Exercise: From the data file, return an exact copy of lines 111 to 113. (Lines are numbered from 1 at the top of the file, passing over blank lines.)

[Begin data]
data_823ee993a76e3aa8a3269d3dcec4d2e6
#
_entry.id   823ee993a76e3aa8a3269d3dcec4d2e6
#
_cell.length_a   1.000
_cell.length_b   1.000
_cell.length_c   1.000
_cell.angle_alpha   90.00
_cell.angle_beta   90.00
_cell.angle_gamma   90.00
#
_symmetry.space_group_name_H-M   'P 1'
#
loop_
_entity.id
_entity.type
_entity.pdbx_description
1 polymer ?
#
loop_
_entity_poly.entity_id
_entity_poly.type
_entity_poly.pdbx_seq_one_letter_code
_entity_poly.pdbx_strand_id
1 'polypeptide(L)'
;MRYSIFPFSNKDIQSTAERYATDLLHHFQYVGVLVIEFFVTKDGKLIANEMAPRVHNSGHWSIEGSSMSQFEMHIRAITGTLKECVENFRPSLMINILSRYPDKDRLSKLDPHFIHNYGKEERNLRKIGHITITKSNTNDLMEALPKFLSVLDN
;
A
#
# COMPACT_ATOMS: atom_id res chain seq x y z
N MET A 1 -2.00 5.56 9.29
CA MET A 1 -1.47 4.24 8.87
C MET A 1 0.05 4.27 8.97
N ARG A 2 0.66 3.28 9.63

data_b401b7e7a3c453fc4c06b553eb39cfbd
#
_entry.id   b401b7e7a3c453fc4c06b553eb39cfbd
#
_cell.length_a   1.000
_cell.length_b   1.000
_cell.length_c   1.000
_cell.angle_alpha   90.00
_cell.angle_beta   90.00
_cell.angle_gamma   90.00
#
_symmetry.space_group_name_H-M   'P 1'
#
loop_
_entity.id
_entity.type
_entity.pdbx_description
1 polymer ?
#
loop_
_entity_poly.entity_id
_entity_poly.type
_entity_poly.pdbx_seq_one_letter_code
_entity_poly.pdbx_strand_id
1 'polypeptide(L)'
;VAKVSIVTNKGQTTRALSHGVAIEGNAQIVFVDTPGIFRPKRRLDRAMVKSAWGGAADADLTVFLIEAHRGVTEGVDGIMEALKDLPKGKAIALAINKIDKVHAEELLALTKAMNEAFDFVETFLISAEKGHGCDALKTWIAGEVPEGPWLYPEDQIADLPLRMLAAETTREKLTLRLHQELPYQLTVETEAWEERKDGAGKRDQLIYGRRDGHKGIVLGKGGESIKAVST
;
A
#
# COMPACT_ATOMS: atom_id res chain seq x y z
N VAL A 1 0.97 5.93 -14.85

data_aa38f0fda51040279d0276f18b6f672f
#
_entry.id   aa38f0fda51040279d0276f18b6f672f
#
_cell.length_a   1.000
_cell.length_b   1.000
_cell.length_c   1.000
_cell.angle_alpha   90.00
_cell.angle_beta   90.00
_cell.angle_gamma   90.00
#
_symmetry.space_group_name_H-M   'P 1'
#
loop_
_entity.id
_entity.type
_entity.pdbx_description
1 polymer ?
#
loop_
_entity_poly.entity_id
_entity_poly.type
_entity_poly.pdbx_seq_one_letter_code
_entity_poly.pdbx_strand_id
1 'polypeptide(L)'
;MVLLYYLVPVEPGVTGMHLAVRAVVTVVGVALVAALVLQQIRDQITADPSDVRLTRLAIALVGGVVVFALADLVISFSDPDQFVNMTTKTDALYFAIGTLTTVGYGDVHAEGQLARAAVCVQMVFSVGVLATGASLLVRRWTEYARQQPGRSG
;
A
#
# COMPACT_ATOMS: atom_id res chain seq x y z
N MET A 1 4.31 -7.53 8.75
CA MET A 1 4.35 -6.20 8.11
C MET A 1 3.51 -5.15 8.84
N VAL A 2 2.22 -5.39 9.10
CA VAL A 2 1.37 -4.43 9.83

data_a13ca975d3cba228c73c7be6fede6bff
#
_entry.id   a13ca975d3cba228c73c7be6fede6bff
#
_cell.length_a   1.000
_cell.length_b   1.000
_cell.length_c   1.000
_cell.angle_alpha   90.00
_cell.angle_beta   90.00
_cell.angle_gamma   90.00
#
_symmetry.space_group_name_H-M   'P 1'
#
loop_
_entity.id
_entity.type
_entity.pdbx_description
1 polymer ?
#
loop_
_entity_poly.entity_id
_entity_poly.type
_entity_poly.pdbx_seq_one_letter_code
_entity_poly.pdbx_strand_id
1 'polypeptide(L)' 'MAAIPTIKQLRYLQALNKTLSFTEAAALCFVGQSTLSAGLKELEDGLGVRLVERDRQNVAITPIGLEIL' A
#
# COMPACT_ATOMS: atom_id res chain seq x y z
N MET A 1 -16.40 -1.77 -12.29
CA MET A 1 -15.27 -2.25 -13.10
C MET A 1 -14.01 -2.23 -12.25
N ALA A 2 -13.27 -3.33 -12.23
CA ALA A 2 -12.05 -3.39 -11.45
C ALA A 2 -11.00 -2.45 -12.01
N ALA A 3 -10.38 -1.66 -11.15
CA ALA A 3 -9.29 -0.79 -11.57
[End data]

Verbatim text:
#
_symmetry.space_group_name_H-M   'P 1'
#